statesman news service
New Delhi, 2 July
Former telecom minister A Raja, an accused in the 2G spectrum allocation scam case, today opposed CBI’s plea for placing on record a CD containing recorded conversations and transcripts of calls of former corporate lobbyist Niira Radia related to this matter.
In a two-page reply before Special CBI Judge O P Saini, Raja said the agency’s plea did not mention the reason for not submitting these documents "at the time of filing of chargesheet." The judge deferred the hearing on the plea for 9 July.
“The application under reply is sans any provision of law. It is true to mention that there is no provision in the Code of Criminal Procedure (CrPC), 1973 under which a document or article can be filed before the trial court at such a belated stage… The application under reply does not mention the reason for not placing the impugned CD and transcripts at the time of filing of the chargesheet,” said Raja in his reply.
Raja added the agency has admitted that the alleged interception was not carried out by it yet its application does not establish either the time of preparation of the CD, or its handing over, or its safe custody. He also said that though the CBI’s application seeks to place on record a letter dated 20 May, 2010 of the Income tax Department but it has not been filed by the agency.
“In view of the said admission, secondary evidence of the calls cannot be allowed to be led… It is settled law that primary evidence of interception of calls cannot be withheld on the ground of confidentiality as contended by the CBI,” he said while contending that CBI’s plea was legally untenable.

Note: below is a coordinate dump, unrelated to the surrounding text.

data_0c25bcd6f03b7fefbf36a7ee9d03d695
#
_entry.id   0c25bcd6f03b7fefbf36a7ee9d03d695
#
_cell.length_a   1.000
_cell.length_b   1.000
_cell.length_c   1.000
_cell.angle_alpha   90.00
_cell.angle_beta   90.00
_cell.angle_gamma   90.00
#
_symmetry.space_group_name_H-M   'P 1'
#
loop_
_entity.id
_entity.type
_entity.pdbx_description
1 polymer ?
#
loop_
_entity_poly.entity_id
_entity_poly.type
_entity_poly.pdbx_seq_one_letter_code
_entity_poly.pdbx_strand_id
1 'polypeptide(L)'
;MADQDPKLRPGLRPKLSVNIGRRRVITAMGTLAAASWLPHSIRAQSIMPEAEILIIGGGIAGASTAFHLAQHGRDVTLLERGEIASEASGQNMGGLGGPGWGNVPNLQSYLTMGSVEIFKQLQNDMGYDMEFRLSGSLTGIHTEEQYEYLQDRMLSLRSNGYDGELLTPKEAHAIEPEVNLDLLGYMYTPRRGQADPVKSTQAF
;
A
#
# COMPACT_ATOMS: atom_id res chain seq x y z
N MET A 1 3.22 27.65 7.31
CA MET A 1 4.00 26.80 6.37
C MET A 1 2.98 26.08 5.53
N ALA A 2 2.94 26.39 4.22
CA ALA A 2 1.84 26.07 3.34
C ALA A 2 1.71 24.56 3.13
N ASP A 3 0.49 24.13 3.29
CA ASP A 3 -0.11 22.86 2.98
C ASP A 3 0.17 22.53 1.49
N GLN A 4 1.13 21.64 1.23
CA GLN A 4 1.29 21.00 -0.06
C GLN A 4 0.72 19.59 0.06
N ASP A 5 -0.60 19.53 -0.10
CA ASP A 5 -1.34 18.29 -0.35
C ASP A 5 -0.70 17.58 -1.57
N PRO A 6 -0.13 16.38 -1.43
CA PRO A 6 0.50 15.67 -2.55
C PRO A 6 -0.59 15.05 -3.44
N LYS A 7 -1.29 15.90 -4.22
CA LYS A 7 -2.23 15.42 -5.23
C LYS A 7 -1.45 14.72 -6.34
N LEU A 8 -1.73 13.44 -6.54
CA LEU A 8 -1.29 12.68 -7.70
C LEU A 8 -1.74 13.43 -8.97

The court also deferred for 9 July the hearing on CBI’s separate plea seeking to make 17 persons as witnesses in the case. CBI had moved the court, saying that out of the 62 taped conversations of 53-year-old Radia, it had already submitted transcripts of 12 conversations before it and now it wanted to place on record the rest for fairness.
Special Public Prosecutor U U Lalit had told the court these transcripts relate to the conversation between Radia and other individuals and the calls were intercepted by the Income Tax Department. In her deposition as a prosecution witness in the case, Radia had said that TTSL, which was ahead in the queue for allocation of 2G spectrum, lost the race while an “ineligible” Swan Telecom, said to be owned by ADAG Reliance Communications, was granted the radio wave.
In her statement recorded during the probe under section 161 of the CrPC (dealing with examination of witnesses) before CBI, Radia had said that STPL, facing trial in the 2G case, was “not eligible” to get the Unified Access Service (UAS) Licences.